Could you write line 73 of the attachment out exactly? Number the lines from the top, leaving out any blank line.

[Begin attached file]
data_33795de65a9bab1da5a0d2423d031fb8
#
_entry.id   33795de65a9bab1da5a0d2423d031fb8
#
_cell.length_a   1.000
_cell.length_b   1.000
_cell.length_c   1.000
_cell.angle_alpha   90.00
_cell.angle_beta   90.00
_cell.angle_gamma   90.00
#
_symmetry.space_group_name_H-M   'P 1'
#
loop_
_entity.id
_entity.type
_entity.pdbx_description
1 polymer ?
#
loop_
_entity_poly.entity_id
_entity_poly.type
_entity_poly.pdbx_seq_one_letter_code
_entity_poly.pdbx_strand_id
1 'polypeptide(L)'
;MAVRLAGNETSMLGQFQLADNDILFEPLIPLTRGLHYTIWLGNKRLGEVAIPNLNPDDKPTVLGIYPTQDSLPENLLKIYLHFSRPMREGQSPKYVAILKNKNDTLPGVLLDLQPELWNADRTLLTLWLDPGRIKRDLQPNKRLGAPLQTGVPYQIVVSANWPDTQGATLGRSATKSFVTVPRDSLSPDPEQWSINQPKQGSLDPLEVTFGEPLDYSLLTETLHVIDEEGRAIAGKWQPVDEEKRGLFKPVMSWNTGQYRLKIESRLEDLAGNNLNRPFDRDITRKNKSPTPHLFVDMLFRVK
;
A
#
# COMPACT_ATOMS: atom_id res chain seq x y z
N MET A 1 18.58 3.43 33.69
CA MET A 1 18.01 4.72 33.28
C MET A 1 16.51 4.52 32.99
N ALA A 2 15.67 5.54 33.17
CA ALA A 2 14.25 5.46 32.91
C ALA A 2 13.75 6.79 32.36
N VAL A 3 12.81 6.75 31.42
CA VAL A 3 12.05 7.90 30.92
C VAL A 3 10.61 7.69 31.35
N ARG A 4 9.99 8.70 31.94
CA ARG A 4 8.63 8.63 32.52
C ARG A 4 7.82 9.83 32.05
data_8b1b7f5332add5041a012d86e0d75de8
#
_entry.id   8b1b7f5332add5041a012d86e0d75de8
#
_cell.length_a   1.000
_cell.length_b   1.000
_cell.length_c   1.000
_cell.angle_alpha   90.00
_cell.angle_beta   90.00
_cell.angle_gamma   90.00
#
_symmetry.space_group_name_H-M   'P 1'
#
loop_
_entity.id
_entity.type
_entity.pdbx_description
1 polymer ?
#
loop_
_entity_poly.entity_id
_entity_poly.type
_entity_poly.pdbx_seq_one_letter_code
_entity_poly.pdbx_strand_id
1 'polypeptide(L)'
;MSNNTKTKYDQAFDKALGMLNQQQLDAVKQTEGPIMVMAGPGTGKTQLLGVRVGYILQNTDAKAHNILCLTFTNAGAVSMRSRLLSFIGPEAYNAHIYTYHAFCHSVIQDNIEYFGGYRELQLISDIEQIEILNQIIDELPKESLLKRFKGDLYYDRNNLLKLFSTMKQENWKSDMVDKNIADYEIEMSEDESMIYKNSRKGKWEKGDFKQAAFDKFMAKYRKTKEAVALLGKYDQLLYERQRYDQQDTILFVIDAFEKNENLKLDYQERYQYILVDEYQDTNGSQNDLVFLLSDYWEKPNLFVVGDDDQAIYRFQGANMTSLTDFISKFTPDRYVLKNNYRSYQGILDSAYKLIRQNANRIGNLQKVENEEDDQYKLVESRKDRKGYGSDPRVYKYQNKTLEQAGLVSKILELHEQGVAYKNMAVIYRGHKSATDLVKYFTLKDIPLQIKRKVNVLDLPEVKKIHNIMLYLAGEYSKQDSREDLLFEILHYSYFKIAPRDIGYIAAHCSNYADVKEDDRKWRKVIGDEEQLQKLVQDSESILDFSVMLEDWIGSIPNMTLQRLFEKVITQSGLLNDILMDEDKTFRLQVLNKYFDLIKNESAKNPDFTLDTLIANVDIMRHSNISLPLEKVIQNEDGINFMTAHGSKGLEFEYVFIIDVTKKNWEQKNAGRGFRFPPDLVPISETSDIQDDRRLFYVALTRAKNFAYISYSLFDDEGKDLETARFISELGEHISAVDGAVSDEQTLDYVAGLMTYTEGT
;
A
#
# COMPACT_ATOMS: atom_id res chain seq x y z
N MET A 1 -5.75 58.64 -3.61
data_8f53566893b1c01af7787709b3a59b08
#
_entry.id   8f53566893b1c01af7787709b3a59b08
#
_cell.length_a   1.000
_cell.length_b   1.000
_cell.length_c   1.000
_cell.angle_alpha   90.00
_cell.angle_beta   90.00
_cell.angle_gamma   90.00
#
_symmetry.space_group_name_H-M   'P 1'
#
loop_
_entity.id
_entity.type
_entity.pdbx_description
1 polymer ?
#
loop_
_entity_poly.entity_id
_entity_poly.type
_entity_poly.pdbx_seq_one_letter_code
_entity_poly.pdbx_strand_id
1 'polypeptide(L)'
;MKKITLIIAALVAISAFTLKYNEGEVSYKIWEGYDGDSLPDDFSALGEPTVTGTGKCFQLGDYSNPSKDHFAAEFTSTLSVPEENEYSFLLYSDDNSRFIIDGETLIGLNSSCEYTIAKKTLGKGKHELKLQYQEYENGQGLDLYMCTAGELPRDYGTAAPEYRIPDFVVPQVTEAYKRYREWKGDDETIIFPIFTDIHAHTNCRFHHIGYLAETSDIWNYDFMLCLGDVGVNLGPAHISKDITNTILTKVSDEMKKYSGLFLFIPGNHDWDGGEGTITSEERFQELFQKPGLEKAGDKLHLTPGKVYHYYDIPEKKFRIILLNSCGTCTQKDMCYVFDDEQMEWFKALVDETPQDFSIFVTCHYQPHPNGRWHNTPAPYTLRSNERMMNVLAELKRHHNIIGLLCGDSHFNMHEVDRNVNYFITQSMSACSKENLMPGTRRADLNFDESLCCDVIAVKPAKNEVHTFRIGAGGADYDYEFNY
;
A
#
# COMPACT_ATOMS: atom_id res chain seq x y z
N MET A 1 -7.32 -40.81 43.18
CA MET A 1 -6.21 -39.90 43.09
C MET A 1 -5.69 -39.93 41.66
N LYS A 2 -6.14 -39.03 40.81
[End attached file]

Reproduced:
N MET A 1 -5.75 58.64 -3.61